Relations remain rocky between residents of a BX neighbourhood and a businessman proposing a gravel pit next door.
Klayton Mertion continues to be the focus of political debate and a 655-name petiton over his bid to mine gravel from two hectares on Brentwood Road, off of East Vernon Road.
“No one has come around and talked to us about this. To this day, they have never asked us what our plan is,” said the owner of Mertion Excavating.
“My intention is to keep it only for my own business.”
But, residents insist their concerns are valid.
“We were told this would just be a homesite but after 100 trucks of gravel came out, we knew this wasn’t just a homesite,” said Terry Donnelly, who has lived on Brentwood Road for 40 years.
“It’s not just a bit of landscaping. That’s industrial.”
Final approval for the application rests with the Ministry of Mines but the proposal is currently before the Agricultural Land Commission because the site is in the Agricultural Land Reserve.
“It substantially increases the agricultural use,” said Mertion of removing some mounds of earth and levelling the site off for crops or other uses.
Besides wanting to construct a home there, Mertion admits that a primary interest in removing gravel is financial.
“I have to go to Coldstream or past the dump for aggregate. There’s no source in this part of town. I’m the closest to Silver Star and the road maintenance (company) has called me.”
He anticipates about 60,000 metres of gravel being removed over five years and he disputes claims that will create traffic problems.
“I only have two trucks,” he said.
Mertion says he has purchased a water truck to keep dust down and he has hired a consultant to ensure the area along BX Creek is protected.
“I’ve already started replanting along the creek.”
Brentwood Road residents say a gravel pit could have a substantial impact on the environment.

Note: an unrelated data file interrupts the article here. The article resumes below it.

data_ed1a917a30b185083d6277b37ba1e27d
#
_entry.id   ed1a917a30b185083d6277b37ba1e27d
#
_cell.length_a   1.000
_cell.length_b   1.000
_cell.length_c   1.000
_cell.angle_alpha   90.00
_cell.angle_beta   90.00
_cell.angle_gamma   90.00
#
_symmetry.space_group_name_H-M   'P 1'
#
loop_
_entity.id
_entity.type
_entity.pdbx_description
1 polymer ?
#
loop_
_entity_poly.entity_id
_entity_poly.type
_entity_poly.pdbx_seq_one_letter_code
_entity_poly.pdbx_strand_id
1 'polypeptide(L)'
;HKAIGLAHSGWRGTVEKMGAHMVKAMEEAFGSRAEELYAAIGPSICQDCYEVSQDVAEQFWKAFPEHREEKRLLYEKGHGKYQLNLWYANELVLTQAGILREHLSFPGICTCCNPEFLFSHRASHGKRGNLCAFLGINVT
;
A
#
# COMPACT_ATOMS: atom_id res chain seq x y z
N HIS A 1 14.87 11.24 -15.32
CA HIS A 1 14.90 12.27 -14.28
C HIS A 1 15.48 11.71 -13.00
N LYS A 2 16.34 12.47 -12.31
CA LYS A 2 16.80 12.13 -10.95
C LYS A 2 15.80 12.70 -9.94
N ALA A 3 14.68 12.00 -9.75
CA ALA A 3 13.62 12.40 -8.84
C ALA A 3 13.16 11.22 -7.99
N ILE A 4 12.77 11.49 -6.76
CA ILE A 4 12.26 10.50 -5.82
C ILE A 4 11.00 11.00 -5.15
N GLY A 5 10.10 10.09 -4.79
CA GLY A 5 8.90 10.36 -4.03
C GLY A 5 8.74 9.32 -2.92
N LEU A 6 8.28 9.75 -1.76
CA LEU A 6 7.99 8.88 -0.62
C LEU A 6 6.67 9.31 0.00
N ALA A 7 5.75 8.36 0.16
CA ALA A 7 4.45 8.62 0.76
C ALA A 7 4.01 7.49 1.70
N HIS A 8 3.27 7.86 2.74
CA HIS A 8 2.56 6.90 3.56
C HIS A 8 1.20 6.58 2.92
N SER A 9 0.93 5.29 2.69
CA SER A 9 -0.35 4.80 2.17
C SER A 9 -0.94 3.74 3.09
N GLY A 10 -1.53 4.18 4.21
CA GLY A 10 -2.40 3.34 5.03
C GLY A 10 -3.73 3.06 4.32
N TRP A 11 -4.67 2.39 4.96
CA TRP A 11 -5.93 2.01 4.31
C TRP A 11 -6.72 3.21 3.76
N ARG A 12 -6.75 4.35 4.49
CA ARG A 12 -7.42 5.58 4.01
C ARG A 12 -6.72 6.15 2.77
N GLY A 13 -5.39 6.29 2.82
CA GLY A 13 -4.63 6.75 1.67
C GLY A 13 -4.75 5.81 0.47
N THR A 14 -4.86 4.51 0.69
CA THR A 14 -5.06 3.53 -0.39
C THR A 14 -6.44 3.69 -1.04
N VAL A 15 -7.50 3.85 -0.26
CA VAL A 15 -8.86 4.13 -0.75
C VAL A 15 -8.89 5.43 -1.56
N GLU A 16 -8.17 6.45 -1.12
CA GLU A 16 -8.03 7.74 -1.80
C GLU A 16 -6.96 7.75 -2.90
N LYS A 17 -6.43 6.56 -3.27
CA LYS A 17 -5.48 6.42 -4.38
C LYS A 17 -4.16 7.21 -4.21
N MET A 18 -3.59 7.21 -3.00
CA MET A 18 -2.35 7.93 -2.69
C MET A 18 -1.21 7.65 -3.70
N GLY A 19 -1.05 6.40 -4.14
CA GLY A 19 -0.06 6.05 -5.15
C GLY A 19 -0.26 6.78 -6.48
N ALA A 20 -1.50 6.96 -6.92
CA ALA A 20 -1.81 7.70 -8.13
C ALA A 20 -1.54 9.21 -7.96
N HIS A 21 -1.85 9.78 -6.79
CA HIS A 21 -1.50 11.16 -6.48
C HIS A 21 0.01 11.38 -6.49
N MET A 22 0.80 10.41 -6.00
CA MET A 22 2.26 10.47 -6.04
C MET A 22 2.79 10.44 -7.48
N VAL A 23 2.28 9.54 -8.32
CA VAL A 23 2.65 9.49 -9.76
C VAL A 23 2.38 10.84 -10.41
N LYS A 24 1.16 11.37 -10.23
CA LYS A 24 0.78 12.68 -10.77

“There could be silt into the creek,” said resident Dale Urquhart, adding that noise and dust could also impact the appeal of the BX Creek hiking trail and the serenity of the area.
“There are farms all of the way around and bed and breakfasts.”
Another major concern is large trucks coming into conflict with motorists on Brentwood and East Vernon roads.
“You never know what’s coming. Vehicles come whipping around the (East Vernon) corner,” said Urquhart.
Many children also use East Vernon Road to walk to nearby BX Elementary School. There is minimal shoulder and no sidewalks.
“The thought of gravel trucks going through there is scary,” said Donnelly.
Besides the petition, the residents have put together a package expressing their opposition to the pit proposal. It will be presented to the ALC.
“They are going to hear from us,” said Donnelly.
“And if they allow it, the matter won’t end there. We will keep fighting it.”
The Regional District of North Okanagan board has asked Mines Minister Bill Bennett to personally review the gravel application instead of leaving a decision to ministry staff.
It has also been suggested that RDNO may amend zoning, which currently allows for gravel extraction on the Brentwood Road site.
Mertion believes that would be unfair after he has followed the process put before him.
“Change it for the next guy sure, but they’re not going to change it on my watch,” he said.
However, resident Blair Peden says gravel extraction wasn’t a permitted use in the residential zone until a provincial policy shift in 2003.
“When we bought there, it was a certainty a gravel pit wouldn’t be a neighbour,” he said.